New gold nanoparticle cancer therapy technique could help animals and humans
By Samantha McReavy
Canine prostate cancer research at the University of Guelph could help transform future cancer treatments – for pets and humans – making therapy less invasive and more effective.
Researchers are working to determine the efficacy of a new gold nanoparticle cancer therapy technique for dogs with prostate tumours. University of Guelph professor Dr. Tony Mutsaers, Department of Clinical Studies and Department of Biomedical Sciences is involved in this study with a team of researchers, including MSc student Charly McKenna, Department of Biomedical Sciences.
The team is utilizing a minimally invasive technique to deliver coated gold-nanoparticles directly to the tumour. Once inside the prostate, this treatment makes the tumour cells more sensitive to radiation.
“Our research and the goal of introducing this novel therapy is to help dogs with prostate cancer live healthier, longer lives by limiting the negative side effects of cancer treatment,” says McKenna.
Typically, when pet owners seek treatment for dogs with prostate tumours, the cancer is quite advanced. McKenna says there are few effective treatment options available.
“This research is hoping to change that by providing a minimally invasive option to directly treat the local tumour environment,” she says. “Because of the accuracy of this treatment, the effect on healthy cells is reduced, limiting the negative side effects of cancer treatment.”
Traditional prostate cancer therapies use a combination of chemotherapy and radiation that are less specific and, as a result, more detrimental to non-cancerous tissues.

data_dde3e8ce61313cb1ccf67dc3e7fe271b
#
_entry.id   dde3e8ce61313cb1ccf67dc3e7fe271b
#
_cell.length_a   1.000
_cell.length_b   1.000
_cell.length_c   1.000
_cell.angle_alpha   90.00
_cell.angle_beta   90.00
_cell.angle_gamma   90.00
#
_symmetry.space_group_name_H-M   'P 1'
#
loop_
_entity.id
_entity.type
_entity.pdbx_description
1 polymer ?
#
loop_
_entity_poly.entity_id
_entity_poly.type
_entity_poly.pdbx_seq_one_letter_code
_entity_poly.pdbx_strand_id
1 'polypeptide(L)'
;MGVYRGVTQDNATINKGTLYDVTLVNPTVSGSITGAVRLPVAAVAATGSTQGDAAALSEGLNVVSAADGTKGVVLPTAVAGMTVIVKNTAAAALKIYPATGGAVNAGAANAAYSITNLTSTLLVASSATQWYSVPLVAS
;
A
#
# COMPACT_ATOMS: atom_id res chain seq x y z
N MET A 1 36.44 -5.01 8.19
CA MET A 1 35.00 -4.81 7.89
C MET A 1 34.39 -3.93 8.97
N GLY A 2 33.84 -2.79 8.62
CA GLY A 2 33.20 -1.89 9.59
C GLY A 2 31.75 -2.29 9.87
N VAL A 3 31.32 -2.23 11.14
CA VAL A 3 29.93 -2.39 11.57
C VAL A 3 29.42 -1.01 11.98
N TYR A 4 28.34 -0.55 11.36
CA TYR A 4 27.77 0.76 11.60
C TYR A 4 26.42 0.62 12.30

Chemotherapy is a whole-body treatment, killing off cancer cells but also healthy cells in the process which leads to side effects such as hair loss, nausea, and easy bruising and bleeding.
Canine patients typically receive lower doses of chemotherapy that are better tolerated, but still may result in side effects that include vomiting, diarrhea, low blood cell counts, and lethargy.
Radiation provides a more accurate treatment directed at the tumour. Unfortunately, it also creates side effects as radiation passes through normal tissues. Typically, radiation therapy for prostate cancer involves daily treatment for several weeks.
This new approach may increase tumour sensitivity to radiation, which researchers believe will likely reduce the total number of treatments needed, making radiation therapy more effective and convenient.
Mutsaers, McKenna and their team are currently in the early stages of this research, with the goal to move forward with a prospective clinical trial in canine prostate cancer patients at the OVC Animal Cancer Centre. Ultimately, this research may inform human medicine in providing a more targeted treatment option with decreased side effects.
“Because prostate cancer has similarities between dogs and humans, if the treatment is effective in dogs it could potentially be applied to human cancer therapy in the future as well,” says Mutsaers.
Others involved in this research include Drs. Michelle Oblak (surgical oncologist) and Stephanie Nykamp (radiologist) of the Department of Clinical Studies at the University of Guelph, along with medical physicists Ernest Osei and Andre Fleck from the Grand River Cancer Centre, and Shawn Wettig with the University of Waterloo school of pharmacy.
Funding for this research was provided by OVC Pet Trust and the TELUS Ride for Dad Foundation.